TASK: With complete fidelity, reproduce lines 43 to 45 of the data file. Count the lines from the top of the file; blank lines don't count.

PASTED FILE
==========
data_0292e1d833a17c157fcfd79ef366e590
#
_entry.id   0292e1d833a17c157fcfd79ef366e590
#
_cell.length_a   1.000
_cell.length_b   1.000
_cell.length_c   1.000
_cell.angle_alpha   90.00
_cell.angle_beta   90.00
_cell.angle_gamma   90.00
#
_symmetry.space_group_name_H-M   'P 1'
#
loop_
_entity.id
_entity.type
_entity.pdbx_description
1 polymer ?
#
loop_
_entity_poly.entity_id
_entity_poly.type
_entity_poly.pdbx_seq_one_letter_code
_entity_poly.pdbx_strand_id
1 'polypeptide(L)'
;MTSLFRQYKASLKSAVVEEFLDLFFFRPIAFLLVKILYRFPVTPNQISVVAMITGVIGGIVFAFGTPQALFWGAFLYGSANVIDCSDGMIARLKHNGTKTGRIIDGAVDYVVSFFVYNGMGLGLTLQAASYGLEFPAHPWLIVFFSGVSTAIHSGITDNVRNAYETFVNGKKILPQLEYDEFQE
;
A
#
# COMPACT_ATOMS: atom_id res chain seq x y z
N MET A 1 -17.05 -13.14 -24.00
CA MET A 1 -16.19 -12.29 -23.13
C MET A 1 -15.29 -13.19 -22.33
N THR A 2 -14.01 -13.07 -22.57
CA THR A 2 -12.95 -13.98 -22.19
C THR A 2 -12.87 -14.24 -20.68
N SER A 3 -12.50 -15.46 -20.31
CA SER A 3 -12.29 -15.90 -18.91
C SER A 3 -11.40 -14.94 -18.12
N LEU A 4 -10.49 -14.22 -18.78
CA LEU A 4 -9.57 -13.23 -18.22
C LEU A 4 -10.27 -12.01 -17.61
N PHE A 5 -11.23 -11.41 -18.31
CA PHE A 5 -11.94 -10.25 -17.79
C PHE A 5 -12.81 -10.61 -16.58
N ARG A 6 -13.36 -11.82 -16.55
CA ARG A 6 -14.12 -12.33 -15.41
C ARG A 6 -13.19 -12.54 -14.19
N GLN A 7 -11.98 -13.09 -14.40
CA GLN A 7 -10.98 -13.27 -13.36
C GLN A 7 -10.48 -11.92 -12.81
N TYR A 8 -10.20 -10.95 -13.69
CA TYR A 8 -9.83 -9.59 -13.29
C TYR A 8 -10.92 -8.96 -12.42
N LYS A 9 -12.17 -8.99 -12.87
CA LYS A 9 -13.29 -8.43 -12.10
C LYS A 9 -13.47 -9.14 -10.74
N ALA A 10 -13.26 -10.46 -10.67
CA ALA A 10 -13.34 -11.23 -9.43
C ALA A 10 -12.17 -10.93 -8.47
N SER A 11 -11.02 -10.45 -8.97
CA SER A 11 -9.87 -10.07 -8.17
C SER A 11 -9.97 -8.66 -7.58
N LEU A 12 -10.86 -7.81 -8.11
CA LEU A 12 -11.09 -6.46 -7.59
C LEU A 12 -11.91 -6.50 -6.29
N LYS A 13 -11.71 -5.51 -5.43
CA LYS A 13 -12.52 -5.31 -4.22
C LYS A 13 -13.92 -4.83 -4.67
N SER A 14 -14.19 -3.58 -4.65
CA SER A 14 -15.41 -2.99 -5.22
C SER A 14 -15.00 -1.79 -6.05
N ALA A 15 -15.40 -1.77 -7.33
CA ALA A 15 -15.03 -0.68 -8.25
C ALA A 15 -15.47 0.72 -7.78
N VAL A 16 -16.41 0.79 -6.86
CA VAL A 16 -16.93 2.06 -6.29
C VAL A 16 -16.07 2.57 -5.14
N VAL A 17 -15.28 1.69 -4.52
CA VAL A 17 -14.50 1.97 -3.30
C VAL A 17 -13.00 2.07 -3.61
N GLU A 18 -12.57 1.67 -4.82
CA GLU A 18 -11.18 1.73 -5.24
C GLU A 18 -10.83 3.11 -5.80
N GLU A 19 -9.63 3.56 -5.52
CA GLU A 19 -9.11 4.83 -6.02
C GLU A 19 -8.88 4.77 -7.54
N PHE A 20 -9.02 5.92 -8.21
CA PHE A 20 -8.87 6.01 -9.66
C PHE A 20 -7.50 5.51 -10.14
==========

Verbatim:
N PHE A 5 -11.23 -11.41 -18.31
CA PHE A 5 -11.94 -10.25 -17.79
C PHE A 5 -12.81 -10.61 -16.58